If you’re were trying to create a top-notch university from scratch, would you want to take the best students from a population of 60 million? How about 7 billion? This is why the international reputations of Oxford, Cambridge and London make such a difference; they enable these universities to draw the best and brightest students from all over the world. Twenty percent of students at Cambridge come from overseas, fifteen percent at Oxford, and it’s even higher in London: 24% at King’s, 35% at UCL, 41% at Imperial and a full 44% at the LSE, which is the highest of any public university in the UK.
There are consequences beyond pushing up the calibre of student attending. It also means that world leaders from every continent have attended universities within this golden triangle, which – alongside being a positive thing for Britain internationally – also helps these universities forge research connections around the world. This can be in straightforward ways, such as encouraging universities in their own country to seek partnerships, and in more nuanced ways, such as using their influence to smooth the way in countries that are usually less open to academics.
5. The teaching isn’t quite like anywhere else
It’s a generally accepted truth that low staff-to-student ratios result in better teaching. Having fewer students per member of staff means that everyone can get the personalised attention that they need, and no one will be allowed to coast by sitting at the back and keeping quiet. Instead, a small class ensures that the teacher gets to know each and every individual there, and can ensure that their particular needs are met.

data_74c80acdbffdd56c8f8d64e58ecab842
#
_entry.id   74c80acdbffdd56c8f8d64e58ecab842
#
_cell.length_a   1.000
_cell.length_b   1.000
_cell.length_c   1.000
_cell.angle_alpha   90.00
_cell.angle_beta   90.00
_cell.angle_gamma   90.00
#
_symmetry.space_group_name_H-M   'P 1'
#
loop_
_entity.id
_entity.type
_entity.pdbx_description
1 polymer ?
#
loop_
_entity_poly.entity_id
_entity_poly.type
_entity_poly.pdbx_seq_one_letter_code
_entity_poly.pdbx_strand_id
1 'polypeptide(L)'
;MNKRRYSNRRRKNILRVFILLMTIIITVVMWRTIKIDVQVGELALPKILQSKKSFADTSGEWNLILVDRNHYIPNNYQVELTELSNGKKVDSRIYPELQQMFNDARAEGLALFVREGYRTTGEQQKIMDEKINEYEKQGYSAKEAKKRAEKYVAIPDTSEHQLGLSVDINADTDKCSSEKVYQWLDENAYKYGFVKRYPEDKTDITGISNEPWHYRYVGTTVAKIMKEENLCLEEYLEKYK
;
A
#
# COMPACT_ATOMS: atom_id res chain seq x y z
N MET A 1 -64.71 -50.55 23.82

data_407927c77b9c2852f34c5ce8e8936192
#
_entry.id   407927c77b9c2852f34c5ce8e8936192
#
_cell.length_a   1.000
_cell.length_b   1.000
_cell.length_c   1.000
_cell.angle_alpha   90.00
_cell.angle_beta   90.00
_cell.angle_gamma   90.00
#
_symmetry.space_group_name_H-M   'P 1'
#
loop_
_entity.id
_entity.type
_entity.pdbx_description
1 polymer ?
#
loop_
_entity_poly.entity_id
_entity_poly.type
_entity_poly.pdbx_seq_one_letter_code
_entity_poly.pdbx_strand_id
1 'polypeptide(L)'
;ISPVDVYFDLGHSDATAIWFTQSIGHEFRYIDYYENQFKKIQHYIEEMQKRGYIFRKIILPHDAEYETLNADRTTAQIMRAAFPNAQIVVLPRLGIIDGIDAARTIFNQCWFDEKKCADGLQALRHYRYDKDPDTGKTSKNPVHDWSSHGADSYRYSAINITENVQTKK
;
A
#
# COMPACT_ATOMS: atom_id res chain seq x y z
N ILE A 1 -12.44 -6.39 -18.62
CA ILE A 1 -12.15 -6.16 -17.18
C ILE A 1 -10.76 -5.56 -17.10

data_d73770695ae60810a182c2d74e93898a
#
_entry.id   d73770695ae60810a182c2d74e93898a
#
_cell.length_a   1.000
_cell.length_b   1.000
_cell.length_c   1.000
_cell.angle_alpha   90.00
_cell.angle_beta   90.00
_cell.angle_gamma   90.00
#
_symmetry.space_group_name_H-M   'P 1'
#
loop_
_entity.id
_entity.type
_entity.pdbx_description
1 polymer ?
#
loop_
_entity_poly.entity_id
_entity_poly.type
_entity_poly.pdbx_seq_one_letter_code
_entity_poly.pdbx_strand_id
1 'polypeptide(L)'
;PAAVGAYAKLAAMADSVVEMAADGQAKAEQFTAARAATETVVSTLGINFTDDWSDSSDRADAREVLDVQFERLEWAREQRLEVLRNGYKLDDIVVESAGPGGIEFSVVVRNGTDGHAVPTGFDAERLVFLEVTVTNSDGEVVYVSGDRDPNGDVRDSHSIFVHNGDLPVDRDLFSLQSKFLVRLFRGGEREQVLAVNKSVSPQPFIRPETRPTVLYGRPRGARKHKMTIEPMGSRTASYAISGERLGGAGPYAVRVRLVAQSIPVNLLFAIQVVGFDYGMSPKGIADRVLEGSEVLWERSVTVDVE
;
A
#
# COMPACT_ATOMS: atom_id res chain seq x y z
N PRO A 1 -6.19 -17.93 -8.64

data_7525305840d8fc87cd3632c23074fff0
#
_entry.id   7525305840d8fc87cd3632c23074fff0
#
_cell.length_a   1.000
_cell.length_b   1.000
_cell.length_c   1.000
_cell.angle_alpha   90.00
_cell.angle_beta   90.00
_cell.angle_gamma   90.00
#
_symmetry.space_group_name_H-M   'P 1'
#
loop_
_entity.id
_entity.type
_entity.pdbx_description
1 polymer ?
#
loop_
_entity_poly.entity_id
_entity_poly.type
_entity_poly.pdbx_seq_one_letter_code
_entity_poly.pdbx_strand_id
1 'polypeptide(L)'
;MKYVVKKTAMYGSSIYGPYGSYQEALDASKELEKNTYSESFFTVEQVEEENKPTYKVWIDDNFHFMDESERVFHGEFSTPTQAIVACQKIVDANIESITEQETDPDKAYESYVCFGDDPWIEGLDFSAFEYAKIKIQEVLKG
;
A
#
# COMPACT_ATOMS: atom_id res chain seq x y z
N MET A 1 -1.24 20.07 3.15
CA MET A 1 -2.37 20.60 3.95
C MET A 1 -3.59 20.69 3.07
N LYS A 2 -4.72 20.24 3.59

It’s no different when you get to university, and this is another area in which the universities of Oxford, Cambridge and London excel. Oxford and Cambridge are particularly famed for their tutorials (Oxford) and supervisions (Cambridge – but they’re both the same thing), in which one or two students are challenged to defend their thoughts by an expert in their field. It can be daunting, especially for shyer students or those who aren’t confident to speak up until they know a subject inside out, but it does produce rapid results. These are complemented with more conventional lectures, which aren’t usually compulsory.
The London universities don’t quite have tutorial/supervision-style teaching, but they do nonetheless have some of the lowest staff-to-student ratios of any university in the UK. Of public universities in the UK, the lowest ratio is found at UCL, with Oxford coming in second, Cambridge third, Imperial fifth, the LSE seventh and King’s College London eighth.
6. They have focused on excellence
Different universities have different selling points. For instance, if you look at a league table ordered by spend per student, research reputation, student to staff ratio or graduate career prospects, the universities at the top don’t shift around that much (although it can cause some pretty significant upsets further down the table). But if you change the order to be by level of student satisfaction, you get a radically different leaderboard. In the National Student Satisfaction Survey 2016, near the top were Keele (34th on the Guardian’s general league table), St Andrews (3rd) and Liverpool Hope (79th) – about as mixed a bag as you can possibly get.